Detroit’s commercial casinos saw their gaming revenue slide 42% in their first month since reopening, while plans to reopen poker rooms are causing confusion down at the state gambling regulator.
On Monday, the Michigan Gaming Control Board (MGCB) announced that Detroit’s three commercial casinos earned a combined $69.3m from their slots and table games in August, down 42% from August 2019. MGM Grand Detroit took the biggest hit, falling 46% to $28.6m, while MotorCity fell 37.5% to $25m while Penn National Gaming’s Greektown tumbled 41.5% to $15.7m.
The three casinos also generated a combined $2m from their retail sports betting operations, with MGM again leading the pack with $932k, followed by Greektown ($551k) and MotorCity ($493k).
The numbers appear dire, but they’re actually better than most forecasts. Detroit’s municipal government’s share of August’s returns was $8.3m, around half what the city would claim in a normal month, but well above the city’s original forecast of $3m.
The city of Detroit earns a significant chunk of its operating budget from its casinos and the over four-month shutdown not only deprived the city of tens of millions of dollars in lost tax revenue, it also resulted in over a thousand casino staff being permanently laid off, putting further strain on the city’s social services.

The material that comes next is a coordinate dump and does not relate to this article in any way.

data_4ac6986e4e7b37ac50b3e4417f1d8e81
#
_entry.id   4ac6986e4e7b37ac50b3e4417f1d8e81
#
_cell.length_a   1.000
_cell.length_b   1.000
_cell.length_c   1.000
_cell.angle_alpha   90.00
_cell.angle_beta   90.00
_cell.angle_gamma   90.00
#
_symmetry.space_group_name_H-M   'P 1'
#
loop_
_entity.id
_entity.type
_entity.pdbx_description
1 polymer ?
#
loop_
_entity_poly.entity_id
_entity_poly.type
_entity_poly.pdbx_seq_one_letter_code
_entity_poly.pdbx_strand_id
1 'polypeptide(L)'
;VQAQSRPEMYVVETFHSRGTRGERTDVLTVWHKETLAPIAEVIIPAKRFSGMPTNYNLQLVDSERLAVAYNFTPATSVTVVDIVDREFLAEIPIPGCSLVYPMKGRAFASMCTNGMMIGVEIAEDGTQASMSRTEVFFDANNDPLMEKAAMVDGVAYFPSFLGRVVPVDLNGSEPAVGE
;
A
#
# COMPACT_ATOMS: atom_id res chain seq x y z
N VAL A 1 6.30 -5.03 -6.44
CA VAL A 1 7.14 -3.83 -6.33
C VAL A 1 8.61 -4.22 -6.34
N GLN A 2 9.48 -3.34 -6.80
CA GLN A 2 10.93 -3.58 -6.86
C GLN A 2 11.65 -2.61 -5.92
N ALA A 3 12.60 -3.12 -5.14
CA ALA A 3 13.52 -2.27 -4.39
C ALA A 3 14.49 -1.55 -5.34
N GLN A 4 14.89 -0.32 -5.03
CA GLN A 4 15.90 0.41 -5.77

It’s worth noting that none of the casinos were open for the full month, having received permission to open no earlier than August 5. Greektown and MotorCity opened on that date, while MGM waited an additional two days. Furthermore, all three casinos were restricted to just 15% of their normal capacity, and none of the casinos’ poker rooms were permitted to reopen.
On Sunday, the Detroit News reported that two casinos – MotorCity and Greektown – are making plans to restart poker operations. MotorCity emailed customers telling them that the property’s poker room would open this week, while Greektown was promising poker’s return “in a few weeks.” MGM said its poker room was staying dark for the time being.
The notices reportedly caught the MGCB unawares, with spokesperson Mary Kay Bean telling the Detroit News that the regulator had yet to approve any poker restart. The MGCB’s current rules for most other card-based table games include limits of three players per table, well below the ideal poker number.
Bean said any casino looking to reopen its poker room would have to present a health and safety plan to the MGCB for approval. To date, none of the casinos have submitted such a plan, so perhaps MotorCity poker fans will need to delay their gratification a while longer.